Research Paper: Silent Spring
Rachel Carson, born during the industrial boom in a small town called Springdale. There, a glue factory very near to her home exposed Carson, at a young age, to some of the effects chemicals can have on a small town. As Carson grew so did her ambitions to learn more about the environment. This determination won her a scholarship to Pennsylvania College for Women and later she furthered her education at Johns Hopkins University, studying Marine Biology. She was a woman always supportive to her family, so when financial trouble hit home, Carson left school to aid. She ended up writing her first book Under the Sea-Wind in 1941, which put financial issues at bay and left her with the ability to continue her studies, (Griswold). In the 1950`s Carson began to research the use of pesticides and their effects on the food chain and environment, leading to her most influential book being published in 1962. Silent Spring written by Rachel Carson changed the course of history because it informed the general public about what harms humans can do to the environment of our world and to the human race itself.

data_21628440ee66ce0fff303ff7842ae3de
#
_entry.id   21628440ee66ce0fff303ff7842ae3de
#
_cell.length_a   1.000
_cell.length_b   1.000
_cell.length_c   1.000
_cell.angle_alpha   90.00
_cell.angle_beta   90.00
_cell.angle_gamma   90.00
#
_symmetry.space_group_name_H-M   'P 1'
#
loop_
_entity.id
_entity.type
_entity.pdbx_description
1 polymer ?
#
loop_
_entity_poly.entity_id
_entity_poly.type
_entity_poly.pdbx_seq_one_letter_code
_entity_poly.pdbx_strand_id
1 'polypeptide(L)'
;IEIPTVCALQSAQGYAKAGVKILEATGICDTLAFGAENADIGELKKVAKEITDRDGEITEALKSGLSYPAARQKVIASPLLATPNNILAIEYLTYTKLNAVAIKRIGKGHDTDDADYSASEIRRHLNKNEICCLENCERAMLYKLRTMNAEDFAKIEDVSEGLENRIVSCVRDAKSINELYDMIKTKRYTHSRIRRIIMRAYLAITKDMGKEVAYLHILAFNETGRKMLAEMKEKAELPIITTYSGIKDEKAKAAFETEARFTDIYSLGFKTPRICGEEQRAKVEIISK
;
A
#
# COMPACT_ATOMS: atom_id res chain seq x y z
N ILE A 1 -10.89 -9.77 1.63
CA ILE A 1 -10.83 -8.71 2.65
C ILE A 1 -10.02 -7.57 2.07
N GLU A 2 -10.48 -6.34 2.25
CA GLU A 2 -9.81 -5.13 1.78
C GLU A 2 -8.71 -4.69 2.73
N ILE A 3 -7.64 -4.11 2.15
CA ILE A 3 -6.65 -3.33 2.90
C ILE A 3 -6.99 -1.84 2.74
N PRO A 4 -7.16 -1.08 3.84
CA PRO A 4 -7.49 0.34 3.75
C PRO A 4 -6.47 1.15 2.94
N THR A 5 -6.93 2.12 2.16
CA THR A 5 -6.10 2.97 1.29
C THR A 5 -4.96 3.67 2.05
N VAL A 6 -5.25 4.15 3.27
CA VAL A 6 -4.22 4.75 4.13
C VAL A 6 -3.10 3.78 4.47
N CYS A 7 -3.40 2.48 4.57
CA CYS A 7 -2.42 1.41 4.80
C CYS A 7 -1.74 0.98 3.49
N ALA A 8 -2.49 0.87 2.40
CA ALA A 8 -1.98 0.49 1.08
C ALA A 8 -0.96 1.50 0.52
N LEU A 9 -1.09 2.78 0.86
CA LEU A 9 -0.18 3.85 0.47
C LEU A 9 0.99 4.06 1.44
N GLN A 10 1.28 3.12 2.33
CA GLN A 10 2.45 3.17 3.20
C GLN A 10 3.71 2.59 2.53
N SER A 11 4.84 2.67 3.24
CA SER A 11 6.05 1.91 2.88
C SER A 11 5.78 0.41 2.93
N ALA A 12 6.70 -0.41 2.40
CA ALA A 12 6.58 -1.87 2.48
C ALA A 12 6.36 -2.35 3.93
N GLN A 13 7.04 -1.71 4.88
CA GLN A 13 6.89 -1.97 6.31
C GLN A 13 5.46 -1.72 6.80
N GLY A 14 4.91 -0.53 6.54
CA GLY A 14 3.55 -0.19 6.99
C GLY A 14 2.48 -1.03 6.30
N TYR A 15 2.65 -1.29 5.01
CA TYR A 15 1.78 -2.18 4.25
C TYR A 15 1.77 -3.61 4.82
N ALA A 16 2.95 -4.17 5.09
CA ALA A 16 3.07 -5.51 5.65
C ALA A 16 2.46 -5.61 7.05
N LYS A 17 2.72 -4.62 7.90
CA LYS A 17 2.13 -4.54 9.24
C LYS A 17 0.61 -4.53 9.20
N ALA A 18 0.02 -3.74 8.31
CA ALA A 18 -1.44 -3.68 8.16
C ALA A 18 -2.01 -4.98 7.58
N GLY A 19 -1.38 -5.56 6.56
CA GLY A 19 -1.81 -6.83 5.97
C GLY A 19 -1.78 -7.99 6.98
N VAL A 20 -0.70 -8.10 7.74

There are multiple points in Silent Spring that make the book so noteworthy in the history of environmentalism. The first being that Carson shows how the common person isn’t extremely informed about the pesticides that are being used every day all over their fields, homes and towns. Also they know nothing about how irreversible most of the damage is. Carson points out, “The most alarming of all mans assaults upon the environment is the contamination of air, earth, rivers, and sea with dangerous and even lethal materials. This pollution is for the most part irrecoverable; the chain of evil it initiates not only in the world that must support life but in living tissues is for the most part irreversible” (Carson 6). Carson argues that there’s almost no way to undo the effects of these pesticides, leading her to explain how the chemicals can pass throughout the chain and into living organism`s cell tissue. The chemicals that are sprayed over areas are absorbed into the soil, transferring into living organisms, initiating a domino effect of death throughout the chain, (Carson 6).
A major historical point Silent Spring lends hand in is the trust society had found in common industry. The companies during this time were interested in only production and income, not that present day is much different. The less capital the companies put out, the better. These companies were not going to test out the pesticides used on their crops or land when there were no laws to enforce it or any reason to spend money on it, so long as weeds and insects didn’t infest the soil that would be used. The industries that were using these damaging pesticides reacted with defense to the publishing of Silent Spring so noted Griswold in the NY Times, “The industry’s response to Silent Spring proved more aggressive than anyone anticipated. As Lear notes,...